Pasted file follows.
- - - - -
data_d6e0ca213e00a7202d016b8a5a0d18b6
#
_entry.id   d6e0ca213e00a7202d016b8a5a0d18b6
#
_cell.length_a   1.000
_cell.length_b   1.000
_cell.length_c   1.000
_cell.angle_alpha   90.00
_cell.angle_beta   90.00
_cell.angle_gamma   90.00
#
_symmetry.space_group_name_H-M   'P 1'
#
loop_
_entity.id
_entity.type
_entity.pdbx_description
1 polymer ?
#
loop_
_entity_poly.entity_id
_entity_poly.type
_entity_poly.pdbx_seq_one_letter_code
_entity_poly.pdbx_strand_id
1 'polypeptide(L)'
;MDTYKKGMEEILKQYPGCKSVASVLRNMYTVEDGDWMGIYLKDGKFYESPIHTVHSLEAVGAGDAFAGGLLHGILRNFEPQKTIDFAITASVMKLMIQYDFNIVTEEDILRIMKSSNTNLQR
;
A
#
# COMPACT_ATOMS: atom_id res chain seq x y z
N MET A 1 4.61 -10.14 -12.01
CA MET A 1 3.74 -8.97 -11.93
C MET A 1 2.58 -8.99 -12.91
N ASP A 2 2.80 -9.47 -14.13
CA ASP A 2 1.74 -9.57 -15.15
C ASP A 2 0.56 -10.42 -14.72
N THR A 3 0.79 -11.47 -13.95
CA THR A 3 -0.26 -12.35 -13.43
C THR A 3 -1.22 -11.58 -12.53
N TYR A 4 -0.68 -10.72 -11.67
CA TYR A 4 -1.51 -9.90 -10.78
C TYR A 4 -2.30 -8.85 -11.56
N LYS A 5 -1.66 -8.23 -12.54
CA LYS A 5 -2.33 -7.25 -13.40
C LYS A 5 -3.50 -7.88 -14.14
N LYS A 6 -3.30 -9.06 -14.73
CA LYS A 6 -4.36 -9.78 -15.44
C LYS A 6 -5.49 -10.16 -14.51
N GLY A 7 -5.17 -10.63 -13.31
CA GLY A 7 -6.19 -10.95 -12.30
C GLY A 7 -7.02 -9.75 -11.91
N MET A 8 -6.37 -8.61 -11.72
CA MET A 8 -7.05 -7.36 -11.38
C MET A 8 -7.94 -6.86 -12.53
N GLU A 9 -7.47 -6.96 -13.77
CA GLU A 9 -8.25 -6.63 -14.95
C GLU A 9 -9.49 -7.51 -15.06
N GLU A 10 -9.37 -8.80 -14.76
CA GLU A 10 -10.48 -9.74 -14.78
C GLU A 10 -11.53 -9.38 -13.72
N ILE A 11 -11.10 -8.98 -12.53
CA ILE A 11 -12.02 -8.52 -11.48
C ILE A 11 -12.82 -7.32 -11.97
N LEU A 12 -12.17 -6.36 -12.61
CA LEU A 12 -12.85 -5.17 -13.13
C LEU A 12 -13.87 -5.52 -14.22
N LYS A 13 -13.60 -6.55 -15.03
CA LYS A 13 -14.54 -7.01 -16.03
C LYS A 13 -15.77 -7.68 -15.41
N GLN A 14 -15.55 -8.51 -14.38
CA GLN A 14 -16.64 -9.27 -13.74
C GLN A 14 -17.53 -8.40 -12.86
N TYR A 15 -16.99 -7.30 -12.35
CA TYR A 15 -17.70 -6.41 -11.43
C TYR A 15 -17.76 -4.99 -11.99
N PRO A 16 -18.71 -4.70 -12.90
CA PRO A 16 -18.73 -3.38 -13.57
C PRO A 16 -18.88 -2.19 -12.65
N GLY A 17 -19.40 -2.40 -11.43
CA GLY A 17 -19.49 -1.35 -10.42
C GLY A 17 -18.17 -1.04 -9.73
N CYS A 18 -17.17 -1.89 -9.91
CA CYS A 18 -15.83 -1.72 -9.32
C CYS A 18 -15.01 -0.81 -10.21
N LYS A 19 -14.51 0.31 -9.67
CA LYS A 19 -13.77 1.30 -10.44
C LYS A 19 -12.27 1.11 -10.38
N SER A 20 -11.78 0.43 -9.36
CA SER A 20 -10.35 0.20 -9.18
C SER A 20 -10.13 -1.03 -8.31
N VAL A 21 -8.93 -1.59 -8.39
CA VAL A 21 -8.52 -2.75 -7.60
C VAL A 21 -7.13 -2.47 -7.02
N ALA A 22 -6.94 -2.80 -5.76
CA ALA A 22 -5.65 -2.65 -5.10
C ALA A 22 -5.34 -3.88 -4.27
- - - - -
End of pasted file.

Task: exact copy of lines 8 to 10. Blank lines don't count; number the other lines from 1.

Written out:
_cell.angle_alpha   90.00
_cell.angle_beta   90.00
_cell.angle_gamma   90.00